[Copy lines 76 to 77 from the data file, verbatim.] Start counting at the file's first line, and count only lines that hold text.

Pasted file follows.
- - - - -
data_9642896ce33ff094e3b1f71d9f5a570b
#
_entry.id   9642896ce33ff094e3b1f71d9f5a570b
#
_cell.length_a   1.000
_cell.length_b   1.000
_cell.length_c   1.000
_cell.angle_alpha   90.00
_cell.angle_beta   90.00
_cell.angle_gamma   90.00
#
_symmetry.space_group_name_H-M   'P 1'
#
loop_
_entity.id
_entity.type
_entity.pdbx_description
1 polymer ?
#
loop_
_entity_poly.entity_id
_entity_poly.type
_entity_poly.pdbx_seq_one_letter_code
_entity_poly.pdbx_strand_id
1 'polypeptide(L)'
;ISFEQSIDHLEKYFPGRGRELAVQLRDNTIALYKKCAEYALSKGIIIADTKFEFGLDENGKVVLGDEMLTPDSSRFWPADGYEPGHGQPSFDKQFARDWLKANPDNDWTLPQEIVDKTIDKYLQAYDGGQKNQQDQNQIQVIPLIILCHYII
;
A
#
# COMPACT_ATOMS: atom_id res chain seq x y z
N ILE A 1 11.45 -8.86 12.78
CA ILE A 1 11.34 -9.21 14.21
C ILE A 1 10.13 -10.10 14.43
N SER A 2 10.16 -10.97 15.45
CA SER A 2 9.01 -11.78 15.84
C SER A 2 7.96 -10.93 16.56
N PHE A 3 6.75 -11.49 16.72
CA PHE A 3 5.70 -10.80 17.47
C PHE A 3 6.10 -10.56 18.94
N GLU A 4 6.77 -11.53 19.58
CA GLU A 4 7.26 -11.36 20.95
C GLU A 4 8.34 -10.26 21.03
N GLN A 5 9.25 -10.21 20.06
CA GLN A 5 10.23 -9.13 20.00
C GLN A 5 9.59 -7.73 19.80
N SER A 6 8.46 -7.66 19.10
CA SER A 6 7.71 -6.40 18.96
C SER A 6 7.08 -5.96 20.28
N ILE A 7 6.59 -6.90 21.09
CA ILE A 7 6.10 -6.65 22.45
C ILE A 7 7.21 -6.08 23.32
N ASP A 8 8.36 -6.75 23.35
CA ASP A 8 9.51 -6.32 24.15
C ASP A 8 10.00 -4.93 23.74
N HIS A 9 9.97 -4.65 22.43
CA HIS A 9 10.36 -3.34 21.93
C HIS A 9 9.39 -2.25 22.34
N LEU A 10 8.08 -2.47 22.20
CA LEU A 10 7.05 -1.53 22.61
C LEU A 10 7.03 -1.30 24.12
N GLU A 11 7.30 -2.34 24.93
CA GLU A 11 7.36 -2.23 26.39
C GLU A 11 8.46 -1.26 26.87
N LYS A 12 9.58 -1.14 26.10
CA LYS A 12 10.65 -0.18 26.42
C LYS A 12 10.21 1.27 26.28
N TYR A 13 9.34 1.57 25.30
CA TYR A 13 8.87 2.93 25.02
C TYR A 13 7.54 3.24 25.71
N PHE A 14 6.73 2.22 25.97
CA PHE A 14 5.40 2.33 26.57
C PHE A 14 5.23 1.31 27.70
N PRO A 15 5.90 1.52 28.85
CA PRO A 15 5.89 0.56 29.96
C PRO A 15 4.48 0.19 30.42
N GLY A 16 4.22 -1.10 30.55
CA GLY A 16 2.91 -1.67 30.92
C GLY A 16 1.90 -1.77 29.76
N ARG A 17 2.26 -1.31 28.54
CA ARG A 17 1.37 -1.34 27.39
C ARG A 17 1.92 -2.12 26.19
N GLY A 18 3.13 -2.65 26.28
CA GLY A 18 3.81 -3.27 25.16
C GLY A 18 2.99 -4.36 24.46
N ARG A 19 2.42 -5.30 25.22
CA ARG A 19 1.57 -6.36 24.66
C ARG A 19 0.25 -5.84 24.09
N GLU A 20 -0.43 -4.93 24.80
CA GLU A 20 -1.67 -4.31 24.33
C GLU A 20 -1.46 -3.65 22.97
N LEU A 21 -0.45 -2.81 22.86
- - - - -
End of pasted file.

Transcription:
N GLY A 16 4.22 -1.10 30.55
CA GLY A 16 2.91 -1.67 30.92